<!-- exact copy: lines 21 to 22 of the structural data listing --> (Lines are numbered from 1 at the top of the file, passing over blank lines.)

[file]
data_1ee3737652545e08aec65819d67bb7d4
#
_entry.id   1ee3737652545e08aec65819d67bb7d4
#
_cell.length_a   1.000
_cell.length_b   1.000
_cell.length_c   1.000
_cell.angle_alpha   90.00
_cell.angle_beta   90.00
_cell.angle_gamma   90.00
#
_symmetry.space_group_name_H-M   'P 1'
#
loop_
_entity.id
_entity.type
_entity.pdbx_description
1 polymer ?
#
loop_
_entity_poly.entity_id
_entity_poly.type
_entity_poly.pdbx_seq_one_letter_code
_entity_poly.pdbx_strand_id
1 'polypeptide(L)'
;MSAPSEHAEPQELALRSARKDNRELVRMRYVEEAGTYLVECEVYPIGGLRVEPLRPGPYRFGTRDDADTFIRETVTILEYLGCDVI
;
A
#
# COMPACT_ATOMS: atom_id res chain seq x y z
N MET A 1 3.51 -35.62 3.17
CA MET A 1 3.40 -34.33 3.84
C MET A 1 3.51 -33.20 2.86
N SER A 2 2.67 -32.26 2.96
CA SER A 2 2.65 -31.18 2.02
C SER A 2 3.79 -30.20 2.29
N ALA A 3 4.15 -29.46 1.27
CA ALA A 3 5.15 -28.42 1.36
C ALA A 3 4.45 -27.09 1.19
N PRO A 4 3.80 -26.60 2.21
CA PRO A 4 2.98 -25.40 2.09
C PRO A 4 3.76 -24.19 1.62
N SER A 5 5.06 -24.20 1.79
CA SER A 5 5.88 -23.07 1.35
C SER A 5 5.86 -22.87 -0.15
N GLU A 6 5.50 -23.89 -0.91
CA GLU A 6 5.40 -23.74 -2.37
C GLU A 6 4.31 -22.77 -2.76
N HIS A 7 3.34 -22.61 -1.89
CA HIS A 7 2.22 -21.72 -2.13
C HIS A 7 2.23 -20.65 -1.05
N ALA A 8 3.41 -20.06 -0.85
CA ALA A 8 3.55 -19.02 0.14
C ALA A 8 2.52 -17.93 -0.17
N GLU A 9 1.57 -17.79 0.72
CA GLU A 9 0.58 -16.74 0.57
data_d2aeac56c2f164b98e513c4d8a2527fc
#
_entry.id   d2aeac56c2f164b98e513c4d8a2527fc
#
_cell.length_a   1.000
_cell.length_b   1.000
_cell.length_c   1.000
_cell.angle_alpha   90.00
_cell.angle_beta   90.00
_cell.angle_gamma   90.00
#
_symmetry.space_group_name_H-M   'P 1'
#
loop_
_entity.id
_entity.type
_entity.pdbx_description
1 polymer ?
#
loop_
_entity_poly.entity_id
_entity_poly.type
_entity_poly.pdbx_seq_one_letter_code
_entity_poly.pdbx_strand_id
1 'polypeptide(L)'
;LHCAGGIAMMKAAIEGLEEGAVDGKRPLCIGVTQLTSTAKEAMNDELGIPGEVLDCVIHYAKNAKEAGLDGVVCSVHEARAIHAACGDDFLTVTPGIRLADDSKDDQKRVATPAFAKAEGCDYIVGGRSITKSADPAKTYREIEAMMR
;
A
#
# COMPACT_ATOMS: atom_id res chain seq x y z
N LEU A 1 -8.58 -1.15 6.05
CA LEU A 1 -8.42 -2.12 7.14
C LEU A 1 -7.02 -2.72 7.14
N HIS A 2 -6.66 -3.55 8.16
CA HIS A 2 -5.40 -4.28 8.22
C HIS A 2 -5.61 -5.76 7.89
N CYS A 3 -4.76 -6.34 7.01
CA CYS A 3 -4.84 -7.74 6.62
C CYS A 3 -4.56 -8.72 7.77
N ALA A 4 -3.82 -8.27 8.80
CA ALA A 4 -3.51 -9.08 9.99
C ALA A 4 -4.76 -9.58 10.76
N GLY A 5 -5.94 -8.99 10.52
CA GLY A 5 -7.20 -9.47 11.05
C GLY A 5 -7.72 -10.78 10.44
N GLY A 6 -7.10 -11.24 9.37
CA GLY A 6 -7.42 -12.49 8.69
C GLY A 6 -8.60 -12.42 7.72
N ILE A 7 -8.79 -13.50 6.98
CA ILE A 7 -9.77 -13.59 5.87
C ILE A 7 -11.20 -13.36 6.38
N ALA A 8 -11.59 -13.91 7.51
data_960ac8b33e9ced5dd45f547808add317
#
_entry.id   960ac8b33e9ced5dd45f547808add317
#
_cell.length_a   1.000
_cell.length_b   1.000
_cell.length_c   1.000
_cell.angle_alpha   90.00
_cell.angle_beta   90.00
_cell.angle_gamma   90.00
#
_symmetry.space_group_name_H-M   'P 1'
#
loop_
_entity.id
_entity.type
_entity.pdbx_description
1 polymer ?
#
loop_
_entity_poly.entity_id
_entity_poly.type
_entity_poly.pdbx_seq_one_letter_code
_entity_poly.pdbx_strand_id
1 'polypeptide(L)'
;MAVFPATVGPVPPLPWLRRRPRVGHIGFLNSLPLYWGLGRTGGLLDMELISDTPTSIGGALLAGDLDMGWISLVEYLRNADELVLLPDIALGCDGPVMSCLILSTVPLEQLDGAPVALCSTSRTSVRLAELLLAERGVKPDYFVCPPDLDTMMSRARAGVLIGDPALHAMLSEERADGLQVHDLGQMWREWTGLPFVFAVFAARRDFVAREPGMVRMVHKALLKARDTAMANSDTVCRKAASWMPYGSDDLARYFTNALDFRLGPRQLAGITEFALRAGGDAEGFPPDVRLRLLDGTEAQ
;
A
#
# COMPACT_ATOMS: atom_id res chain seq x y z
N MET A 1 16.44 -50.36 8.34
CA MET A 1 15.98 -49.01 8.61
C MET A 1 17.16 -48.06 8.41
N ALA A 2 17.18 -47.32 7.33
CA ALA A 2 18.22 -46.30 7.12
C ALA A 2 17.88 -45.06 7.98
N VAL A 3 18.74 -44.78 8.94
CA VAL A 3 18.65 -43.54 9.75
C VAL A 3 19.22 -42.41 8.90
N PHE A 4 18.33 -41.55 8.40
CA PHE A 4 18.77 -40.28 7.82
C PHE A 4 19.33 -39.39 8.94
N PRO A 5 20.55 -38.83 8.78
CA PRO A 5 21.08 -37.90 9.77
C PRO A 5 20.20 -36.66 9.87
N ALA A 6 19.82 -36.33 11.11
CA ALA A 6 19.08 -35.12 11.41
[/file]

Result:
_entity_poly.entity_id
_entity_poly.type